On the same day we visited Tawhai Falls we saw the Taranaki Falls. This waterfall was much higher and you could even hike behind it, so you could view the world from the other side of a waterfall!
The Taranaki Falls is located on a 2 hour hike in Tongariro National Park. It is off Highway 48 near the Tongariro Park Visitor Center.
We started the day a little late, so we didn’t make it to the Taranaki Falls Walk until about 2:30pm. The sky was dark with rain clouds, but the rain had been on and off all day and since it was light we decided to try the hike anyways. We didn’t see anyone else starting the hike, but several tour groups were ending the walk. It was actually quite surprising to see throngs of people in shorts and flip-flops. With the weather and the altitude I would imagine most people would wear clothes more suitable to hiking in cold, rainy weather. I guess these tourists had gone to the lake another hour down the trail to swim.
The hike is really nice. The pathways are well maintained and even with the weather they weren’t slippery. There are lots of stairs to help you climb the steepest parts of the hike and a few places to rest if you get tired. The first half of the hike was uphill and had wide open views of the mountains and streams. A steep approach to the waterfall showed the end of the lava flow from the Tongariro and Ruapehu volcanoes and there were huge black volcanic rocks marking the spot.
Just past the Tongariro volcanic rocks is an amazing lookout where you can just see Taranaki Falls spraying off the side of the mountain. Snap a few pictures, enjoy the view and take a rest, because you have a steep descent to the base of the waterfall. At the bottom of the falls you can actually hike into the falls! If I had a swimsuit I would have stood under water and enjoyed a shower from Taranaki Falls! I did manage to hold my hand under the running water.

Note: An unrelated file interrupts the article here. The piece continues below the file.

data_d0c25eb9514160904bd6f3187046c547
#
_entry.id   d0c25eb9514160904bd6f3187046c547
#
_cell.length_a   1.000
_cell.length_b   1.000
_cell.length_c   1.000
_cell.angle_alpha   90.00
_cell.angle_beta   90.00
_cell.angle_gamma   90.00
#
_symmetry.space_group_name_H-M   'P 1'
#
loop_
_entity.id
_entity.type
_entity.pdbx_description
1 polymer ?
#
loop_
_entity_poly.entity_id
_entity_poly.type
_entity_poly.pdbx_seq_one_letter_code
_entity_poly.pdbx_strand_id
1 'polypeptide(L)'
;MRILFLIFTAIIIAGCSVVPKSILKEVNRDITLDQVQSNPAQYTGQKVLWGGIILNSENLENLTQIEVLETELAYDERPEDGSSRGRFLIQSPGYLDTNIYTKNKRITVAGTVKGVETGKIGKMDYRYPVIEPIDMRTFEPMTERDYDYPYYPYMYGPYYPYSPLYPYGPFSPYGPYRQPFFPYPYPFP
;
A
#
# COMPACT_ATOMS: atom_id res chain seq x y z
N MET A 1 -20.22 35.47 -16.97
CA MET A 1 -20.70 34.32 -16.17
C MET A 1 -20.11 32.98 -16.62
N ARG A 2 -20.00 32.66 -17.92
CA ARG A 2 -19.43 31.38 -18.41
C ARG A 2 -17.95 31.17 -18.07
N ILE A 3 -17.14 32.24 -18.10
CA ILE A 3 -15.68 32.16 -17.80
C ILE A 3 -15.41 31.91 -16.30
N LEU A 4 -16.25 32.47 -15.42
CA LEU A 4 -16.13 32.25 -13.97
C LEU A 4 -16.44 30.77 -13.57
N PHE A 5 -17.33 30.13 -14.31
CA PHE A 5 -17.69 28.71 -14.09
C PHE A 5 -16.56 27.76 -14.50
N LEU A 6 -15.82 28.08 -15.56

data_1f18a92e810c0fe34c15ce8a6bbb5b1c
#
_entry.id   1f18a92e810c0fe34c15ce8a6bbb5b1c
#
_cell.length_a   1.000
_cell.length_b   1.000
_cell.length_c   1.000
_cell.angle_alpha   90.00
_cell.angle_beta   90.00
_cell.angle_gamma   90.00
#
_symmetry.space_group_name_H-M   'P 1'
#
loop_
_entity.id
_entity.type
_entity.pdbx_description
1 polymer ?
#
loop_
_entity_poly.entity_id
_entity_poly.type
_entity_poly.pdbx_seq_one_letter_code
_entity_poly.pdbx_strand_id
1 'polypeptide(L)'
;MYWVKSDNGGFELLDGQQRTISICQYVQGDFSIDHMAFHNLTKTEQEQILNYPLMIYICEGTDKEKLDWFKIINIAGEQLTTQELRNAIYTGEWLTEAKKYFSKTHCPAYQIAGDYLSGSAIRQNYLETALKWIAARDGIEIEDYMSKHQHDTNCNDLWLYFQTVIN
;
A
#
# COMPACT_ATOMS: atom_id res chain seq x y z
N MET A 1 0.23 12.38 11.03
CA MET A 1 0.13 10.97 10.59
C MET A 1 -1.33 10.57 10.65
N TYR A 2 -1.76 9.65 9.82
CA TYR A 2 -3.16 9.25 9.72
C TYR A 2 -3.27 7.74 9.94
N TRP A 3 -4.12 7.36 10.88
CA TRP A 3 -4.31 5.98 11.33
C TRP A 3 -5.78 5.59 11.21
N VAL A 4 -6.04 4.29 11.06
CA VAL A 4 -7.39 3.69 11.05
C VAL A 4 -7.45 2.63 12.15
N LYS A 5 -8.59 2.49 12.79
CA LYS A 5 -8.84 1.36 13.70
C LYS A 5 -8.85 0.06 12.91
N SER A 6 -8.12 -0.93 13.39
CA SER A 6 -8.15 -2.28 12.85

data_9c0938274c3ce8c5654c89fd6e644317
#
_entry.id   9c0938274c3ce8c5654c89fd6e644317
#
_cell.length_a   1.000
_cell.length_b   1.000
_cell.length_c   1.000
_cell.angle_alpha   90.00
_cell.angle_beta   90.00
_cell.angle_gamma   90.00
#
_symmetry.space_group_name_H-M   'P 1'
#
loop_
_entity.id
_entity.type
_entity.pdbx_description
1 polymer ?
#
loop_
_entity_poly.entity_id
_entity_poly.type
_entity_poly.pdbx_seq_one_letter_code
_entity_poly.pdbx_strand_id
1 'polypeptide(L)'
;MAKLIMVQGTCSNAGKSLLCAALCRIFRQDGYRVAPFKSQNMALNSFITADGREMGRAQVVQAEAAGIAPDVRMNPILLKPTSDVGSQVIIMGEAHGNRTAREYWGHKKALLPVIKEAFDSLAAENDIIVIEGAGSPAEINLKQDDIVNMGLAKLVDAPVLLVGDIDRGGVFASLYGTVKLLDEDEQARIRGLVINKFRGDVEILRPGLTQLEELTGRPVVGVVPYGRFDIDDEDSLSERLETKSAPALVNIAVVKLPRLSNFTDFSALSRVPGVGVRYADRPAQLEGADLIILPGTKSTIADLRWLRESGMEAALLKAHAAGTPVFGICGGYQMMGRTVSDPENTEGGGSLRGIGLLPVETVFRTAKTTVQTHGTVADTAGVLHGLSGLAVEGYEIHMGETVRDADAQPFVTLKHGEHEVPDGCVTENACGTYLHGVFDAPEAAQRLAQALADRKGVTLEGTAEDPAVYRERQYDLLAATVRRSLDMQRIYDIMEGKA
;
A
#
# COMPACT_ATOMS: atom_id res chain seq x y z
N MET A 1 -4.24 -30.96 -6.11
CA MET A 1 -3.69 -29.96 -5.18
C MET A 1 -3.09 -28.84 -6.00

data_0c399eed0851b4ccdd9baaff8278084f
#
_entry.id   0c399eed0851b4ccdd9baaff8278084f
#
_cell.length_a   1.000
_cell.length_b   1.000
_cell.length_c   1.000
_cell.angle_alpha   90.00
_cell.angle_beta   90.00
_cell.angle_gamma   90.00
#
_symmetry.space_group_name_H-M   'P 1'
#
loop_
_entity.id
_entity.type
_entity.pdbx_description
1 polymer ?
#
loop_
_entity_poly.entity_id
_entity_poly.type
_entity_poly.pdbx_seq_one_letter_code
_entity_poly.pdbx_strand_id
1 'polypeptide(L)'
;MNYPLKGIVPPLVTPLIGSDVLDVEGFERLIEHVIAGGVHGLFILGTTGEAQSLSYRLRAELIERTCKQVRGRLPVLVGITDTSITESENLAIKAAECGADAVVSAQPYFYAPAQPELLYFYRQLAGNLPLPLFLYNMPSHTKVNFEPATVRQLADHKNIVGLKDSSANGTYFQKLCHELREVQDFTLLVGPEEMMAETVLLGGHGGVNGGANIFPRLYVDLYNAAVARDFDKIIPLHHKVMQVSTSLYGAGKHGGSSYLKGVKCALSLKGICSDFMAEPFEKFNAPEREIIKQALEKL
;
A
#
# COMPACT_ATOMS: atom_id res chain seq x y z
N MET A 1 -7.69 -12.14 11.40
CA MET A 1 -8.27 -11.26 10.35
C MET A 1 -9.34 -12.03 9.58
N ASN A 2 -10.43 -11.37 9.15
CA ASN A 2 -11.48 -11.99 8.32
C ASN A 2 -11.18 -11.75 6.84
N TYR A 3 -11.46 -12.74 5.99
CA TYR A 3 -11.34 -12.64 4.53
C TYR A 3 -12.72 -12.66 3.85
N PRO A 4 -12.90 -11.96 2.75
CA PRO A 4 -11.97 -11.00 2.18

Just down from the Taranaki Falls is another gorgeous waterfall. I’m not sure if this one has a name; you view it from a bridge. It is a smaller falls and you get an amazing close birds-eye view of it tumbling down the cliff to form a calmer stream.
The rest of the walk is much more tropical than the first half. You follow the river down the mountain and the trees form a canopy over the path. It can get a little chilly, but if you went on a sunny day this would be a nice reprieve from the intense heat of the first part of the trail. Remember though, that this area can change weather quickly, so pack something warm and rain gear. The trail ends just a ways down from the beginning, so just walk back up the hill to get to your car.
This is definitely something worth seeing, so add it to your itinerary.